All this public dissing of Apple and its App Store rules will greatly please Spotify. Especially as its facing plenty of upcoming bad press as the US Copyright Royalty Board is forced to review the royalty rate increase previously provided to songwriters. That review, of course, is the result of legal action involving Spotify but, crucially, not Apple Music.
To that end, it will be very useful having 'Fortnite' gamers and Facebook event organisers helping the Spotify top guard to remind everyone that Apple - despite not objecting to the song royalty rate increase in the US - is still definitely evil.
Two men charged for murdering Jam Master May
Prosecutors say that the musician, real name Jason Mizell, was killed in a "drug related homicide". The two men being charged with his murder are Ronald Washington and Karl Jordan who, it's claimed, were both involved in a dispute with Mizell over the profits generated by a drugs deal.
At a press conference yesterday, officials said that that drugs deal involved 10kg of cocaine, and that Mizell had threatened to cut Washington and Jordan out of the profits from the transaction. As a result, prosecutor Seth DuCharme alleged, the two men walked into Mizell's studio "and murdered him in cold blood".
According to the New York Times, both men had long been linked to the crime, with specific albeit informal allegations regarding Washington's involvement in the shooting being made when he was being prosecuted over a robbery in 2007.
At the time Washington denied the allegations, insisting that Mizell was a "childhood friend". As for this week's formal charges, Jordan has already pleaded not guilty. Washington, who is currently in jail, should enter his plea when he is arraigned later this week.
In his statement, prosecutor DuCharme also acknowledged the fact that nearly two decades have now passed since Mizell's murder, explaining: "We started investigating that case a very long time ago, in the early 2000s, but there were a lot of challenges in bringing that case".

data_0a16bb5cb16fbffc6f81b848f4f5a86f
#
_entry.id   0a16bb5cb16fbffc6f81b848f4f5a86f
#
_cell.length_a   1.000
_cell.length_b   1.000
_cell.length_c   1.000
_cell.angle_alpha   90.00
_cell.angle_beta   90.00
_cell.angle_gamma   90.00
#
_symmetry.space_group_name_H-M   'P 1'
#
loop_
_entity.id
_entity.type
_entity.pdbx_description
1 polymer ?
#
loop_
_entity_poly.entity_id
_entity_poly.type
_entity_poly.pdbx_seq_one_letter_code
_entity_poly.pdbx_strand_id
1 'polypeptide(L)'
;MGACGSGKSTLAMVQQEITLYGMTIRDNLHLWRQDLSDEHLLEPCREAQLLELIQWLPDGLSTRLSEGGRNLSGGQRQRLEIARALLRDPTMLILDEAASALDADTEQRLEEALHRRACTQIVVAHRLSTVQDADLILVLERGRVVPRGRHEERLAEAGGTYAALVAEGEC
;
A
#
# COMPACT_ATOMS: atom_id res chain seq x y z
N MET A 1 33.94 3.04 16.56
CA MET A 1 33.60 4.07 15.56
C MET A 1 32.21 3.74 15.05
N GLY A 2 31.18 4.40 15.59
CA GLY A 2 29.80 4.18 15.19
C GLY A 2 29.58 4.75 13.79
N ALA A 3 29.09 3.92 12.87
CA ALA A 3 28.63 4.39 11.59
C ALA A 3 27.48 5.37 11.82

He then added "for the crime of murder, the passage of time offers you no escape", a sentiment also expressed by New York Police Department Commissioner Dermot Shea in his response to the charges.
"The gunshots that rang out in a recording studio in Queens nearly eighteen years ago, taking this pioneering rap artist's life, have been answered", Shea said in a statement.
"Today's indictment", he went on, "shows that no amount of time passed can erase the commitment of our NYPD detectives, federal law enforcement partners, and prosecutors in the US Attorney's Office For The Eastern District, to the pursuit of justice".
Kim Dotcom says New Zealand Supreme Court will rule against him in MegaUpload extradition case
The US authorities are still trying to extradite Dotcom to face charges of criminal copyright infringement in the American courts, all in relation to his role running the long-defunct file-transfer platform MegaUpload.
If that ever happens, the music and movie industries are still also hoping to pursue civil action against Dotcom and the old MegaUpload business for damages over all the copyright infringement they allegedly facilitated and enabled.
However, extraditing Dotcom from his adopted home of New Zealand to the US has proven very tricky indeed, even though in the main the country's courts have ruled that there are grounds for said extradition. We now await a Supreme Court ruling on the matter.
Tweeting about all that last week, Dotcom admitted that he expects to lose the Supreme Court case. Because, he said, three of the judges are biased as a result of them being appointed by ministers allied to the country's National Party, which was in power when NZ and US officials collaborated on shutting down MegaUpload and arresting Dotcom et al back in 2012.
In a since deleted tweet, he wrote: "As I said before, the Supreme Court is going to do a hatchet job in my case because of National appointed judges: France, Glazebrook and O’Regan (the majority). In my opinion their loyalty is not with the law but with the party that appointed them. It’s a political case. You’ll see".
However, he had good words to say about one of the judges, Helen Winkelmann, who was appointed Chief Justice last year. And who, back in 2012, as a then high court judge, ruled that the warrants used to raid Dotcom's home as part of the investigations into MegaUpload were invalid.
Dotcom tweeted: "I believe in the Chief Justice of New Zealand Helen Winkelmann. She knows what her fellow judges are doing and why. She understands the injustice my family had to endure. She knows the US government is a rogue operator and how important it is for New Zealand to regain independence".
Even if the Supreme Court does green light Dotcom's extradition, there will still be one more stage of the process to go through, as the whole thing will have to then be approved by the country's current justice minister. And his decision will also be subject to appeal.